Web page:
Exhibits and Theaters: Temporary Exhibits

"Make Some Noise"

On display indefinitely

In time for the 50th anniversary of the March on Washington, the Newseum will open "Make Some Noise: Students and the Civil Rights Movement," an exhibit that explores the new generation of student leaders in the early 1960s who fought segregation by making their voices heard and exercising their First Amendment rights.

The exhibit will feature a section of the original F.W. Woolworth lunch counter in Greensboro, N.C., where in 1960 four African-American college students launched the sit-in movement by refusing to leave their counter stools after being denied service in the whites-only section.

"Make Some Noise" will spotlight key figures in the student civil rights movement, including John Lewis, now a U.S. representative from Georgia, and Julian Bond, who later became chairman of the NAACP. Through the Student Nonviolent Coordinating Committee, the young activists took direct action to end segregation and break down racial barriers in voting rights, education and the workplace by organizing sit-ins, marches and voter registration drives.

The exhibit also will feature a bronze casting of the Birmingham, Ala., jail cell door behind which civil rights leader the Rev. Martin Luther King Jr. penned his famous "Letter From Birmingham Jail" in 1963.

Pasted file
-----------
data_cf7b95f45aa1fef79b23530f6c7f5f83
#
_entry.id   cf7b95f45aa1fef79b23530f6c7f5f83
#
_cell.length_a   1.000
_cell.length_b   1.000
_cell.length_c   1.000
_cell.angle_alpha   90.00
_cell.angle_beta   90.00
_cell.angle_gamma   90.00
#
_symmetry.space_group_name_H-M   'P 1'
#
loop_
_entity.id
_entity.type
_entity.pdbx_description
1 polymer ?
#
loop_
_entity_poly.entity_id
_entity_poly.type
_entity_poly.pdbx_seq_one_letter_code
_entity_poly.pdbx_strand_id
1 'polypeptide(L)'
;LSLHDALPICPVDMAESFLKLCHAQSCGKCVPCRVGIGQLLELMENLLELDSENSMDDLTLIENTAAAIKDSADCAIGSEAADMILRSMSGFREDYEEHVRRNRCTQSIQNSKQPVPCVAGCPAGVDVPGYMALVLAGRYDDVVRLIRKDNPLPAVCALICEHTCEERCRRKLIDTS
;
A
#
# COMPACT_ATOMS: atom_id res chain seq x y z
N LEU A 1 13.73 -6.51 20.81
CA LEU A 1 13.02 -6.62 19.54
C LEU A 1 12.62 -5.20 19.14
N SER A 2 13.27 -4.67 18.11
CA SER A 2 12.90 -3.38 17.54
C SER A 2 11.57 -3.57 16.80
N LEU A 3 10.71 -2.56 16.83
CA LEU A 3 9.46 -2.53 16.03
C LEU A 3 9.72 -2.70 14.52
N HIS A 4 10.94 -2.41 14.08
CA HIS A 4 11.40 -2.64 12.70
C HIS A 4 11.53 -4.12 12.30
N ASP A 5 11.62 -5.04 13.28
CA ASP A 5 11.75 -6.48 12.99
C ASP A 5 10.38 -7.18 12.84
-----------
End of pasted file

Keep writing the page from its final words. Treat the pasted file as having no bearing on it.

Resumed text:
In addition to "Make Some Noise," the Newseum will launch a three-year changing exhibit, "Civil Rights at 50," which will be updated each year to chronicle milestones in the civil rights movement from 1963, 1964 and 1965 through historic front pages, magazines and news images. "Civil Rights at 50" will be on display through 2015.

Building on our popular civil rights movement classes, the Making a Change learning module, launching Aug. 30, 2013, uses the Newseum's expertise to present a fresh, unique perspective on this topic by examining the role of the press and the First Amendment throughout the movement.

This free resource on the Newseum's Digital Classroom will explore the civil rights movement through the lenses of historical connections, media literacy and civics & citizenship. Videos, primary source news footage and interviews, archival photographs, historical newspapers and multimedia interactives will bring the content to life and standards-aligned lesson plans will help teachers reach their learning goals.